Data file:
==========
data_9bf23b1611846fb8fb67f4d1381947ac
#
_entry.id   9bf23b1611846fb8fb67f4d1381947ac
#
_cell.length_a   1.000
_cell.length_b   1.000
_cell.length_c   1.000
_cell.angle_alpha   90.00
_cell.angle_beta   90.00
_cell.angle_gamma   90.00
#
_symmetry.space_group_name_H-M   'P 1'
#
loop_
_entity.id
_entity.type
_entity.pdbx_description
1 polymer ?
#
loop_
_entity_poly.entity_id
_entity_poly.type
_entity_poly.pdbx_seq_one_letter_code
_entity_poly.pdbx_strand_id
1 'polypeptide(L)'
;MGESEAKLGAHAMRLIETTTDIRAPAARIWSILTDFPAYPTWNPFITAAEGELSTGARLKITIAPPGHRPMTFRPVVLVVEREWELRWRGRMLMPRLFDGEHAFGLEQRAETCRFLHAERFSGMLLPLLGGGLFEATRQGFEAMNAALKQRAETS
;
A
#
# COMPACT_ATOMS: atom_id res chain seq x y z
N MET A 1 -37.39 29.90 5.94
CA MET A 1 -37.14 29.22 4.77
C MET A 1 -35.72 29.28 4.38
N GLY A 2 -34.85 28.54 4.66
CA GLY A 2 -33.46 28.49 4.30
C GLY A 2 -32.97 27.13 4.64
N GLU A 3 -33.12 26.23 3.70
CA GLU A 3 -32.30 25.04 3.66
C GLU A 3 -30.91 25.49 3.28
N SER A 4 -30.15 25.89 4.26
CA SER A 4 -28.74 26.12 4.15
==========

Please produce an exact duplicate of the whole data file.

data_9bf23b1611846fb8fb67f4d1381947ac
#
_entry.id   9bf23b1611846fb8fb67f4d1381947ac
#
_cell.length_a   1.000
_cell.length_b   1.000
_cell.length_c   1.000
_cell.angle_alpha   90.00
_cell.angle_beta   90.00
_cell.angle_gamma   90.00
#
_symmetry.space_group_name_H-M   'P 1'
#
loop_
_entity.id
_entity.type
_entity.pdbx_description
1 polymer ?
#
loop_
_entity_poly.entity_id
_entity_poly.type
_entity_poly.pdbx_seq_one_letter_code
_entity_poly.pdbx_strand_id
1 'polypeptide(L)'
;MGESEAKLGAHAMRLIETTTDIRAPAARIWSILTDFPAYPTWNPFITAAEGELSTGARLKITIAPPGHRPMTFRPVVLVVEREWELRWRGRMLMPRLFDGEHAFGLEQRAETCRFLHAERFSGMLLPLLGGGLFEATRQGFEAMNAALKQRAETS
;
A
#
# COMPACT_ATOMS: atom_id res chain seq x y z
N MET A 1 -37.39 29.90 5.94
CA MET A 1 -37.14 29.22 4.77
C MET A 1 -35.72 29.28 4.38
N GLY A 2 -34.85 28.54 4.66
CA GLY A 2 -33.46 28.49 4.30
C GLY A 2 -32.97 27.13 4.64
N GLU A 3 -33.12 26.23 3.70
CA GLU A 3 -32.30 25.04 3.66
C GLU A 3 -30.91 25.49 3.28
N SER A 4 -30.15 25.89 4.26
CA SER A 4 -28.74 26.12 4.15